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Aging Eyes May be the Cause of Many Ailments Associated with Aging
February 27, 2012
As we age the lens of our eyes gradually yellow and our pupils narrow. As this happens, less and less sunlight can penetrate the lens to reach the key areas of the eye. Studies are now showing that this normal aging process is disruptive to our circadian rhythm and can contribute to various health problems (as reported in the NY Times on Feb. 20, 2012).
Simply put, our circadian rhythm is our body’s natural clock. Through complex systems it controls the release of many hormones into our body. The primary hormone controlled by our circadian rhythm is melatonin. On the extreme end, decreased melatonin secretion has been linked to higher incidences of diseases such as cancer, diabetes, and heart diseases. But the less severe side effects affect most of us—decreased melatonin can cause us to be more tired, less alert, and be more prone to depression.
New studies are showing that the aging eye has a direct effect on our melatonin levels. Studies in Europe have shown that the same amount of light that causes a person in their 20’s to feel energized, have better memory retention, and to have a better mood has no effect on older individuals. Studies in Sweden have shown that after cataract surgery (which removes the clouded lenses and allows more light to penetrate the eye) patients have significantly decreased insomnia and daytime sleepiness. The patients’ reaction times also greatly improve after surgery.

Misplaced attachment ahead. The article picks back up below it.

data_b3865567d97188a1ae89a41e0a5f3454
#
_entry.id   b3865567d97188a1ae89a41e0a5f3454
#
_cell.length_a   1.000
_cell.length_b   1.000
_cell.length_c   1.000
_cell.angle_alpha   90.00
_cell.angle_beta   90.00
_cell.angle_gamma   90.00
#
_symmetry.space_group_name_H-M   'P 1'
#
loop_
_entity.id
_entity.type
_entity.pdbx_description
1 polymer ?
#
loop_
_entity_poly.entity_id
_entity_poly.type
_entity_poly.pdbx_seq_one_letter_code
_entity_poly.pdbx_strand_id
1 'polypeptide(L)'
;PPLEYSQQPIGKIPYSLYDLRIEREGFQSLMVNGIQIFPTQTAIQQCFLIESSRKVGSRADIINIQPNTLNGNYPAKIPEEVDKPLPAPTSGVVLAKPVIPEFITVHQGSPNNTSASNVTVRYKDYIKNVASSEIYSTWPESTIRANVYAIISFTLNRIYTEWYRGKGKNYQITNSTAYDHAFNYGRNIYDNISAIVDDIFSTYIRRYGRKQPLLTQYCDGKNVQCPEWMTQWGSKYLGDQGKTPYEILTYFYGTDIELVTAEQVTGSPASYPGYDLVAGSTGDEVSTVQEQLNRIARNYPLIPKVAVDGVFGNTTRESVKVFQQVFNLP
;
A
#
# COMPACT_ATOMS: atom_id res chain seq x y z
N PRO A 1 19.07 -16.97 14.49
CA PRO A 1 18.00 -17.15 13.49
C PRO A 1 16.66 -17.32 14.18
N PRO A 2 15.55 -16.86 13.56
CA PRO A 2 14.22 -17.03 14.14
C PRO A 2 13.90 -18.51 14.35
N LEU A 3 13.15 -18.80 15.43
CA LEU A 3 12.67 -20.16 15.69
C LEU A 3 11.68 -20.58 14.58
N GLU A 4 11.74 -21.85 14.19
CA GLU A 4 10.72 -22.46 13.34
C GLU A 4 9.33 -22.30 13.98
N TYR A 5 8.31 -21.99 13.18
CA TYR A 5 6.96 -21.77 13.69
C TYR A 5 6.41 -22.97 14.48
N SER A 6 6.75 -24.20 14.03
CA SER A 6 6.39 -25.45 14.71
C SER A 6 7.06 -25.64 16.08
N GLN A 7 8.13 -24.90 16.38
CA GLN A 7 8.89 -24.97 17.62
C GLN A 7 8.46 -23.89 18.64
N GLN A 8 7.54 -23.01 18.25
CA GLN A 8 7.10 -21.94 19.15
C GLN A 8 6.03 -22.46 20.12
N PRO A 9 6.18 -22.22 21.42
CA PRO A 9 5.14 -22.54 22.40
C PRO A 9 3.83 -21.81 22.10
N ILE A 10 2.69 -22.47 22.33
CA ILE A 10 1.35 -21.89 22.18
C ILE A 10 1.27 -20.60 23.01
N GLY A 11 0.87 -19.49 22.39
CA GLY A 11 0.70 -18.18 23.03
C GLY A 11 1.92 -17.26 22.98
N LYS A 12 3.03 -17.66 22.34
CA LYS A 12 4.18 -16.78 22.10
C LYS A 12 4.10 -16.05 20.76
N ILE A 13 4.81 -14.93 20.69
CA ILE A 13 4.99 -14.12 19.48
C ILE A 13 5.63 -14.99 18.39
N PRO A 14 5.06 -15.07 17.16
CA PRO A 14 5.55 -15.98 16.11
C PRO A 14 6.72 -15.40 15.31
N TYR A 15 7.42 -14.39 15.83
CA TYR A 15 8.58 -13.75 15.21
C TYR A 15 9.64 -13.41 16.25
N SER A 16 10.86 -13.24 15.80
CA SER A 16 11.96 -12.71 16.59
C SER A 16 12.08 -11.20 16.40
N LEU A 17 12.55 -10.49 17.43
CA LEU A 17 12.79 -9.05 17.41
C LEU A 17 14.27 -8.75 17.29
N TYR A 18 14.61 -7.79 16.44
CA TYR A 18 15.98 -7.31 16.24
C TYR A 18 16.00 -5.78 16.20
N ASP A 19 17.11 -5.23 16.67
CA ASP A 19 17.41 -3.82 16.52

How Can We Combat the Effects of Our Aging Eyes?
We can’t stop aging. So what can we do to reduce the effects of our aging eyes and better regulate our circadian rhythms as we age? We must get more sunshine as we age. Get outside for a walk or just relax on the porch in the sun. Open the blinds and have skylights installed for the times when you are in the house. If you can’t get outside, use bright lights inside. Keep your lights bright during the day and dimmer at night to mimic the sun.
How Can We Keep Our Eyes Healthy?
We might not be able to completely stop the aging process, but what can we do to keep our eyes healthy as long as possible?
Eat a Balanced Diet: Vitamins A, C, E, and zinc are proven to keep eyes health and reduce the risk of certain eye conditions. Make sure you are eating a balanced diet so that you are getting all of your necessary vitamins.
Stop Smoking: Smoking increases the risk of cataracts and macular degeneration.
Wear Sunglass: While it is important to getting plenty of light to help balance your circadian rhythms, bright sunlight can be harmful to your eyes. During the brightest parts of the day and when around reflective sources like water and snow, make sure you wear sunglasses to protect your eyes.
Yearly Eye Exams: Over the age of 60 you should get yearly eye exams even if your vision is OK. Early detection is key to keeping your eyes health. Cataracts, glaucoma, and macular degeneration is much more common in people over 60.
Treat Cataracts Immediately: Many people wait for years after the initial diagnosis to have cataract surgery. Don’t wait too long. Discuss surgery with your ophthalmologist. Cataract surgery has a very low complication rate.
Manage Your Diabetes: High blood sugar can damage the blood vessels behind your retina. Keep your blood sugar in check to prevent damage.